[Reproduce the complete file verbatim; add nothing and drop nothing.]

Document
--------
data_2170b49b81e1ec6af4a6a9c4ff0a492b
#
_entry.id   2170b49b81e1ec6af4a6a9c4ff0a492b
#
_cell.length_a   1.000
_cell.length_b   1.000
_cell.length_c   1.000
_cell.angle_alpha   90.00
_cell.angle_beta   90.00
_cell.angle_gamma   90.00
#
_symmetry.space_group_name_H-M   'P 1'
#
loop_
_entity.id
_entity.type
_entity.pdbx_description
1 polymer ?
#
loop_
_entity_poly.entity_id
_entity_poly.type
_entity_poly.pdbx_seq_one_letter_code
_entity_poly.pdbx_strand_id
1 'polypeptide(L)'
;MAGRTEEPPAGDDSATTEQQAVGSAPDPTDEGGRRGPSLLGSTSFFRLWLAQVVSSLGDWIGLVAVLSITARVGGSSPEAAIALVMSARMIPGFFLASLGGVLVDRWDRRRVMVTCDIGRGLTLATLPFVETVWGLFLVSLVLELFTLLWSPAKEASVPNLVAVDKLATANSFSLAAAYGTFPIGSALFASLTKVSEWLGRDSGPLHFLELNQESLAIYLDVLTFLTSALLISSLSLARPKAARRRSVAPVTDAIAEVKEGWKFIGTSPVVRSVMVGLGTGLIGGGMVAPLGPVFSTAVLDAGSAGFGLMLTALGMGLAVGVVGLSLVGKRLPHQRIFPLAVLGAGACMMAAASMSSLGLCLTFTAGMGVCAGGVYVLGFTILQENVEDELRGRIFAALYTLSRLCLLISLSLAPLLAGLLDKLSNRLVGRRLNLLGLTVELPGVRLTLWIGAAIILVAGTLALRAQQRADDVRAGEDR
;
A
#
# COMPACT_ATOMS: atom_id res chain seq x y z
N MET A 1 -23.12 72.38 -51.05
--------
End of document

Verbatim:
data_2170b49b81e1ec6af4a6a9c4ff0a492b
#
_entry.id   2170b49b81e1ec6af4a6a9c4ff0a492b
#
_cell.length_a   1.000
_cell.length_b   1.000
_cell.length_c   1.000
_cell.angle_alpha   90.00
_cell.angle_beta   90.00
_cell.angle_gamma   90.00
#
_symmetry.space_group_name_H-M   'P 1'
#
loop_
_entity.id
_entity.type
_entity.pdbx_description
1 polymer ?
#
loop_
_entity_poly.entity_id
_entity_poly.type
_entity_poly.pdbx_seq_one_letter_code
_entity_poly.pdbx_strand_id
1 'polypeptide(L)'
;MAGRTEEPPAGDDSATTEQQAVGSAPDPTDEGGRRGPSLLGSTSFFRLWLAQVVSSLGDWIGLVAVLSITARVGGSSPEAAIALVMSARMIPGFFLASLGGVLVDRWDRRRVMVTCDIGRGLTLATLPFVETVWGLFLVSLVLELFTLLWSPAKEASVPNLVAVDKLATANSFSLAAAYGTFPIGSALFASLTKVSEWLGRDSGPLHFLELNQESLAIYLDVLTFLTSALLISSLSLARPKAARRRSVAPVTDAIAEVKEGWKFIGTSPVVRSVMVGLGTGLIGGGMVAPLGPVFSTAVLDAGSAGFGLMLTALGMGLAVGVVGLSLVGKRLPHQRIFPLAVLGAGACMMAAASMSSLGLCLTFTAGMGVCAGGVYVLGFTILQENVEDELRGRIFAALYTLSRLCLLISLSLAPLLAGLLDKLSNRLVGRRLNLLGLTVELPGVRLTLWIGAAIILVAGTLALRAQQRADDVRAGEDR
;
A
#
# COMPACT_ATOMS: atom_id res chain seq x y z
N MET A 1 -23.12 72.38 -51.05